Strava forgot me

6 06 2016

Strava has forgotten who I am.

It’s six days into June and I’ve yet to throw a leg over the Lapierre. And already my mileage barometer has forsaken me.

Dear Strava, are you so fickle you forsake me after less than a week of inactivity?

Dear Strava, are you so fickle you forsake me after less than a week of inactivity?

I’m working again. That means trying rediscover a balance between working, riding and life.

A new job means adjusting to new routines that have a ripple effect on other aspects of our busy lives, like getting Little Ring to and from daycare, when to get groceries, managing household chores, finding time to binge-watch Silicon Valley. Too frequently in the past few weeks, it’s been the riding that’s been left behind.

My mileage is taking a hit.

In the months after my newspaper closed, I settled into a pretty simple routine; I still got up at 5:30 a.m. to shower and prepare breakfast for the family, get the household going. Once their days were established, I put time into scanning job sites, targeting possibilities, preparing resumés, drafting cover letters as well as crafted stories for my various blogs and freelance accounts to maintain my writing and social media chops. If there weren’t any other pressing errands, I was then free to ride.

I did manage to join the FRF crew for one of the Tuesday night climbing rides. Except I thought they meant riding up and down local hills, not elevators!

I did manage to join the FRF crew for one of the Tuesday night climbing rides. Except I thought they meant riding up and down local hills, not elevators!

Minus the niggling little problem of no income to replenish a dwindling bank account, it was a good routine that kept the household in order, my spirits up, my legs fit and my Strava account active.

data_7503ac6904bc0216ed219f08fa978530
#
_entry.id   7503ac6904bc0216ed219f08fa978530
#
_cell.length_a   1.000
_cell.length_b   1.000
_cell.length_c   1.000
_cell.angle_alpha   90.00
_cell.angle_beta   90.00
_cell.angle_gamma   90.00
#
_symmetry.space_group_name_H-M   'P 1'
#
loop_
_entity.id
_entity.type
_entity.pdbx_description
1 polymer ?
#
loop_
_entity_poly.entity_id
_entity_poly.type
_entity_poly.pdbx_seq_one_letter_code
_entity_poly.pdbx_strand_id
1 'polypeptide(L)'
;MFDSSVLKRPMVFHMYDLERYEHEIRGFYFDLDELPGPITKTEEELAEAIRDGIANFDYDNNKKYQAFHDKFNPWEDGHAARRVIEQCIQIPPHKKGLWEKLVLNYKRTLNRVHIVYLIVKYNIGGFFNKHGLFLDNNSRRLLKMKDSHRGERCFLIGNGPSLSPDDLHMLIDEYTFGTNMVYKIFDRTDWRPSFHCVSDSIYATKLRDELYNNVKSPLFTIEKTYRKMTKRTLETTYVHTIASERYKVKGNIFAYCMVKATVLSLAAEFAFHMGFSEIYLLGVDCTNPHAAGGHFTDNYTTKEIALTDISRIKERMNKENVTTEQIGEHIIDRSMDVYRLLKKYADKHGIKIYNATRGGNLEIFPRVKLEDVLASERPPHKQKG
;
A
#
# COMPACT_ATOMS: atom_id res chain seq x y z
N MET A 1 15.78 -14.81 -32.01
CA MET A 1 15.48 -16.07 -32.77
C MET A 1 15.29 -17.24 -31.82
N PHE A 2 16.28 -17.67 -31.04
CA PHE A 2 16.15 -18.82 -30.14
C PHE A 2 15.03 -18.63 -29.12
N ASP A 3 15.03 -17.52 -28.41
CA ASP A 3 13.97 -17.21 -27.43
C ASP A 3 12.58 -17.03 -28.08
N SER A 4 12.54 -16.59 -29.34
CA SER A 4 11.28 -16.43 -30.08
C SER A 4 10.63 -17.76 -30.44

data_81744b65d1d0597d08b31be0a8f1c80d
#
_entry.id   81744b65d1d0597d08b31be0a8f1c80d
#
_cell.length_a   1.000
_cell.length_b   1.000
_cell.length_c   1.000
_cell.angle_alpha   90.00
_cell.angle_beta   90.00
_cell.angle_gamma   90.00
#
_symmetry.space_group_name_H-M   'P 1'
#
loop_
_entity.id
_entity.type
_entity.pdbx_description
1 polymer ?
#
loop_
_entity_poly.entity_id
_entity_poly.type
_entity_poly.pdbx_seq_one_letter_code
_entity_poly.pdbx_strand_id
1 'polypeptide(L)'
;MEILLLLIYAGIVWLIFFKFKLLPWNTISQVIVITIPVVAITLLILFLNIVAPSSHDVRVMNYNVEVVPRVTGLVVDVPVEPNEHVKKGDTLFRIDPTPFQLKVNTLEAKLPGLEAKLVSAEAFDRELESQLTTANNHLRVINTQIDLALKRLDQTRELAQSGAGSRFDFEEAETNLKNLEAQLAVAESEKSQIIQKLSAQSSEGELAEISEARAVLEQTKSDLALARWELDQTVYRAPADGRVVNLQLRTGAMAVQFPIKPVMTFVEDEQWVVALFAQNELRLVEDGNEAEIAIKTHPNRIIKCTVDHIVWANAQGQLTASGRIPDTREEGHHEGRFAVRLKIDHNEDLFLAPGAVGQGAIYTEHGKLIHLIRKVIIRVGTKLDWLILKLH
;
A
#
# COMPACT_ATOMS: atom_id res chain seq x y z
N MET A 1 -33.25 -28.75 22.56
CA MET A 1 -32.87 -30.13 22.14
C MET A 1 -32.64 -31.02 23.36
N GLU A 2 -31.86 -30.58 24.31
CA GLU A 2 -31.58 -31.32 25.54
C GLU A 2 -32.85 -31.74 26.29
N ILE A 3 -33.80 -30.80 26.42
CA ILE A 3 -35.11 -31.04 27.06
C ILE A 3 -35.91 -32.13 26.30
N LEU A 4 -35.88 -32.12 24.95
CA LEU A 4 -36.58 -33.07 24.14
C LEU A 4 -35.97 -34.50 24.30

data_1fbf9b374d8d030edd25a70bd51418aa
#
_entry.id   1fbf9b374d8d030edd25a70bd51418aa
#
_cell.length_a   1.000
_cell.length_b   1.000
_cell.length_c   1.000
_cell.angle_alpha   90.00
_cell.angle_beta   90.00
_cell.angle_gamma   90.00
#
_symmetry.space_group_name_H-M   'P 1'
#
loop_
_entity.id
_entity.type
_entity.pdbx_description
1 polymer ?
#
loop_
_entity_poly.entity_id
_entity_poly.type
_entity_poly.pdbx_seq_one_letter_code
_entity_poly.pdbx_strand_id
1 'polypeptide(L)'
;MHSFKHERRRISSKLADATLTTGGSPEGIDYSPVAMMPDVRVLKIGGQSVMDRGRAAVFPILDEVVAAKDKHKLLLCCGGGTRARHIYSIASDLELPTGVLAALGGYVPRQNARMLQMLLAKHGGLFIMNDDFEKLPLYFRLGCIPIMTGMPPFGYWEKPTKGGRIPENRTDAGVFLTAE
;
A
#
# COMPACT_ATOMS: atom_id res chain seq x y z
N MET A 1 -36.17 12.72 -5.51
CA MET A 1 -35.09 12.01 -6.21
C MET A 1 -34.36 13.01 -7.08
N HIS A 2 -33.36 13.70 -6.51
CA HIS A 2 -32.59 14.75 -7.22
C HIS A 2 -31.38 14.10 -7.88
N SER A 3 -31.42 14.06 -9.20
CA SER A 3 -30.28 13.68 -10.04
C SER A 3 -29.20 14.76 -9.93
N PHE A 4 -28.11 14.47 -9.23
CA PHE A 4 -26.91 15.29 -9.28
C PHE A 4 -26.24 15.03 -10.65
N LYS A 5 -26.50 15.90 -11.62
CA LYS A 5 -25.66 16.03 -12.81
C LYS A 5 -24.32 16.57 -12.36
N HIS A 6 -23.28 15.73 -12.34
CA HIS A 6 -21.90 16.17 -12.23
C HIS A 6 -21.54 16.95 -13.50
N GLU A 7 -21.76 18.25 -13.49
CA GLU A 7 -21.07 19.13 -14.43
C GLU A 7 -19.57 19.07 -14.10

While searching for new employment, I kept an eye out for opportunities that might allow me to commute by bike. As a journalist, I’d been denied that chance my entire career because we’re pretty much on the job once we step out the door, and during the drives around town or on the way home. That meant packing along the camera gear in case I was diverted to some sort of breaking news story or last-minute assignment. Or just scheduled to cover something on my way in or from the office because it was convenient.

A number of FRF members are regular bike commuters. I look at their Strava accounts with envy; those 20 km pedals to and from work really add up. And inevitably they’re the guys off the front during our weekly recreational rides.

Family duties meant I had to miss Sunday's long ride, which included a chance to fly the FRF kit leading out the 20th annual Run Up for Down Syndrome!

Family duties meant I had to miss Sunday’s long ride, which included a chance to fly the FRF kit leading out the 20th annual Run Up for Down Syndrome!

My new gig is a 400 metre walk from home! Which is awesome! But doesn’t afford me the chance to join the bike commuting culture.

I’m four weeks into the new position and I’m still getting my legs under me. Now I just have to figure out how to get those legs pedalling more frequently.

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